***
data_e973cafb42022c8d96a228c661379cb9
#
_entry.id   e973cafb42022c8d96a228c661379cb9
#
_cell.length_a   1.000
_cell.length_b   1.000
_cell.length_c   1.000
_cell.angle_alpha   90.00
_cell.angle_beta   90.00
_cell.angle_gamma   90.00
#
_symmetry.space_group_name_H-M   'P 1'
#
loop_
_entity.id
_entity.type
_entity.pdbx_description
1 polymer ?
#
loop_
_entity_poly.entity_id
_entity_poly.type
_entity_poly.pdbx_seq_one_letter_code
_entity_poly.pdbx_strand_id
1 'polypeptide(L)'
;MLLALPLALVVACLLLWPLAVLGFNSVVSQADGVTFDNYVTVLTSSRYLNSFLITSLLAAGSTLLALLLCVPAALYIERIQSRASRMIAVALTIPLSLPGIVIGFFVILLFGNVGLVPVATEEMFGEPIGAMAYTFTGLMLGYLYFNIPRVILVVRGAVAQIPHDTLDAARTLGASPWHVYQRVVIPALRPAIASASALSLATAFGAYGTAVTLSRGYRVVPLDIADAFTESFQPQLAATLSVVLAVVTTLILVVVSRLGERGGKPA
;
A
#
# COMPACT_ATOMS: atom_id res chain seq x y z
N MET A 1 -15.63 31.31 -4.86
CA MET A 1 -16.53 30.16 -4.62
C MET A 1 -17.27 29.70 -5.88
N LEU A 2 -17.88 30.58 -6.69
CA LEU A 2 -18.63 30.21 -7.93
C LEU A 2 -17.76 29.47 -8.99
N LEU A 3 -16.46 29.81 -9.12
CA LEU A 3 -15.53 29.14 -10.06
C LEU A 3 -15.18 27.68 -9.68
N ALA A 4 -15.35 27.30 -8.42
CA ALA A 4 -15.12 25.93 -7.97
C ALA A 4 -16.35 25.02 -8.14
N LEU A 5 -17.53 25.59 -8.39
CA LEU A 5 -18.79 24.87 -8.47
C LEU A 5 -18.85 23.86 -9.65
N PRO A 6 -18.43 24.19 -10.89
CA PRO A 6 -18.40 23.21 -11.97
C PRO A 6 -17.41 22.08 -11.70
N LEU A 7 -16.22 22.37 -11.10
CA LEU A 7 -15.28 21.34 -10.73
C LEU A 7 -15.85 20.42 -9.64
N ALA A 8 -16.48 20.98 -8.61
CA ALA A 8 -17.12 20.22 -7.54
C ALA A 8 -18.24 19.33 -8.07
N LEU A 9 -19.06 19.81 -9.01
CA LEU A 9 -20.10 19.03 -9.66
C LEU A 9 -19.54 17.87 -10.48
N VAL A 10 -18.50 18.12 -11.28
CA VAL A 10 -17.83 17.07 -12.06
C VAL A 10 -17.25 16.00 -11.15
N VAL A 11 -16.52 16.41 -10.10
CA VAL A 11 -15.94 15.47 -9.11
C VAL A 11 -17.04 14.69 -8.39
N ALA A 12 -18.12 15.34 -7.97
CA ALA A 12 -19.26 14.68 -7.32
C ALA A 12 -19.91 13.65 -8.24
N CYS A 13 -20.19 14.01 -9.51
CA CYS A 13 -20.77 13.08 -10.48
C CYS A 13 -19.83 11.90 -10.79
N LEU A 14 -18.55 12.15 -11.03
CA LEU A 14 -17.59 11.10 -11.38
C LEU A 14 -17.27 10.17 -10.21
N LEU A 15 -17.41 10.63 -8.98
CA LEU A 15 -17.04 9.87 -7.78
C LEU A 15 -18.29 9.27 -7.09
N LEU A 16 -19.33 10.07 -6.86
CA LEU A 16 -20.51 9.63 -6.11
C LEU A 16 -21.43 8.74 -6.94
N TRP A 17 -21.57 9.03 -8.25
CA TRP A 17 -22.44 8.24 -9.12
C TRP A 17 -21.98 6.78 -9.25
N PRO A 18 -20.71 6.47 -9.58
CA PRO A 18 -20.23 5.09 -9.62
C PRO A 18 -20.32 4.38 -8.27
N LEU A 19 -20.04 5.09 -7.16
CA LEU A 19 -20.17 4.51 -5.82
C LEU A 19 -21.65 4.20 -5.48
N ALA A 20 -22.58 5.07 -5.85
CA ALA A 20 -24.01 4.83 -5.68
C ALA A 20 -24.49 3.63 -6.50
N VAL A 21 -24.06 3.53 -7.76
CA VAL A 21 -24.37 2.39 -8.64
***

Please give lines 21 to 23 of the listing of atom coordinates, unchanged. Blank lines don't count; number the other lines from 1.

_entity_poly.entity_id
_entity_poly.type
_entity_poly.pdbx_seq_one_letter_code